On August 31, 2004, NMFS received a letter from Glenn R. VanBlaricom, Ph.D., Washington Cooperative Fish and Wildlife Research Unit, requesting renewal of an IHA that was first issued to him on September 23, 2003 (68 FR 57427, October 3, 2003) for the possible harassment of small numbers of California sea lions (Zalophus californianus), Pacific harbor seals (Phoca vitulina), and northern elephant seals (Mirounga angustirostris) incidental to research surveys performed for the purpose of assessing trends in black abalone (Haliotis Start Printed Page 73733cracherodii) populations at SNI, Ventura County, California, over time in permanent study sites. Population trend data for black abalone populations have become important in a conservation context because of: a) the reintroduction of sea otters to SNI in 1987, raising the possibility of conflict between otter conservation and abalone populations (abalones are often significant prey for sea otters); b) the appearance of a novel exotic disease, abalone withering syndrome, at SNI in 1992, resulting in dramatically increased rates of abalone mortality at the Island; and c) the recent designation of California populations of black abalones as a species of concern in the context of listing pursuant to the Endangered Species Act (ESA). Research is done under the auspices of the Washington Cooperative Fish and Wildlife Research Unit, the University of Washington, and the U.S. Navy (owner of SNI), with additional logistical support from the University of California, Santa Cruz. Since the abalone are not handled or removed in the course of the research, neither a state nor federal permit is needed.

Additional information on the research is contained in the application and proposed IHA Federal Register notice (69 FR 70249), which are available upon request (see ADDRESSES).

Project Description

Nine permanent research study areas are located in rocky intertidal habitats on SNI in Ventura County, CA. The applicant has made 101 separate field trips to SNI from September 1979 through June 2005, participating in abalone survey work on 534 different days at nine permanent study sites. Quantitative abalone surveys on SNI began in 1981, at which point permanent research sites were chosen based on the presence of dense patches of abalone in order to monitor changes over time in dense abalone aggregations. Research is conducted by counting black abalone in plots of 1 m2 (3.32 ft) along permanent transect lines in rocky intertidal habitats at each of the nine study sites on the island. Permanent transect lines are demarcated by stainless steel eyebolts embedded in the rock substrata and secured with marine epoxy compound. Lines are placed temporarily between bolts during surveys and are removed once surveys are completed. Survey work is done by two field biologists working on foot; therefore, monitoring of black abalone populations at SNI can be done only during periods of extreme low tides. The exact date of a visit to any given site is difficult to predict because variation in surf height and sea conditions can influence the safety of field biologists as well as the quality of data collected. In most years survey work is done during the months of January, February, March, July, November, and December because of optimal availability of low tides. All work is done only during daylight hours because of safety considerations.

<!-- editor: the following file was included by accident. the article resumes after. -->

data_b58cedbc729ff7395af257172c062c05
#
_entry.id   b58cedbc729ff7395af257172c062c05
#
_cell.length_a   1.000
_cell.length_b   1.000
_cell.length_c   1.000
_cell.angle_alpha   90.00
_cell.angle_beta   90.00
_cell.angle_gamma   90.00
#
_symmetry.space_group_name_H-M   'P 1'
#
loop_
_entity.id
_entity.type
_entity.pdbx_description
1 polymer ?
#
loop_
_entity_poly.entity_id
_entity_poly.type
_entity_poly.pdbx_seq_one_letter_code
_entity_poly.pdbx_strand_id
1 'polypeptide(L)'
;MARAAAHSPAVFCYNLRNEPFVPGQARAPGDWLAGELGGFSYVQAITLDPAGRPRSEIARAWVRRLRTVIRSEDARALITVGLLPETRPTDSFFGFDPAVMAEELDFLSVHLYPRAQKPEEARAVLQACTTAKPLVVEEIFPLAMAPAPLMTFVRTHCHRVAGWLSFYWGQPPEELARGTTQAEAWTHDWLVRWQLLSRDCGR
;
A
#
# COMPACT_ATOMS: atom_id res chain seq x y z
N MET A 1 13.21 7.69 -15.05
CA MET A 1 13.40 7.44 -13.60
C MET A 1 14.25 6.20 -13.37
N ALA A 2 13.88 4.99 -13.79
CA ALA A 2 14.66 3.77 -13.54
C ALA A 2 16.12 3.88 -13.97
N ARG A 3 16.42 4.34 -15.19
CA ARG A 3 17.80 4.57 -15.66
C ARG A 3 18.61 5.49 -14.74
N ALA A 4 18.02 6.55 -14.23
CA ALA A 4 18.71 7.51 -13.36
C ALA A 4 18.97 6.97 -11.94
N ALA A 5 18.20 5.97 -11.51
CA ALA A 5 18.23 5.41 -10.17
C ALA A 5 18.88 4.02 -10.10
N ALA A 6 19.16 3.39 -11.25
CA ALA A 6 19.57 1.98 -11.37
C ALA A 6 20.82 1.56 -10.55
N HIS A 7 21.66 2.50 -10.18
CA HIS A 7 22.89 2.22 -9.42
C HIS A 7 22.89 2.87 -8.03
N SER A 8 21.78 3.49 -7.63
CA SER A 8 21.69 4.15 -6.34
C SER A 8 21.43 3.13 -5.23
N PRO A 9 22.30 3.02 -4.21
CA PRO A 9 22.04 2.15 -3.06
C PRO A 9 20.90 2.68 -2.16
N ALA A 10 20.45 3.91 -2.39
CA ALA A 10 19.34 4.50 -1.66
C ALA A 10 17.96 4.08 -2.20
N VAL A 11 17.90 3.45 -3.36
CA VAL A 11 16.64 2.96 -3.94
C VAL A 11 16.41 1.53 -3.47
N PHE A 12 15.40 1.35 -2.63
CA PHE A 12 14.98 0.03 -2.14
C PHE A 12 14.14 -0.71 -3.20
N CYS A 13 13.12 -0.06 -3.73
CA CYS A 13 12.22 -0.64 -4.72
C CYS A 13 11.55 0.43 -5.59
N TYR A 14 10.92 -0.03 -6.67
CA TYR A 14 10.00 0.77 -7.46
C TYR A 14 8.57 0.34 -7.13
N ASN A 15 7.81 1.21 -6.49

Research is expected to extend over a period of 2 more years, from November 30, 2005 through 2007, with additional work in future years remaining a possibility pending funding and staff. Surveys of abalones will be conducted each year during this year period. During each survey year, each of the nine permanent study sites at SNI will be visited three times. Abalone surveys, which take no more than 4 hours at each site, are conducted during two of the three visits to each of the nine sites. A third maintenance visit, which takes less than half of an hour at each site, is used to take measurements and make necessary repairs to plots and is conducted in a month when smaller numbers of pinnipeds are present.

The affected marine mammal populations at SNI, especially California sea lions and northern elephant seals, have grown substantially since the beginning of abalone research in 1979 and have occupied an expanded distribution on the island due to population growth. Sites previously accessible with no risk of marine mammal harassment are now being utilized by marine mammals at levels such that approach without the possibility of harassment is difficult. Of the nine study sites used for the abalone surveys, only two sites can be occupied without the possibility of disturbing at least one species of pinniped; therefore, an IHA is warranted.

Comments and Responses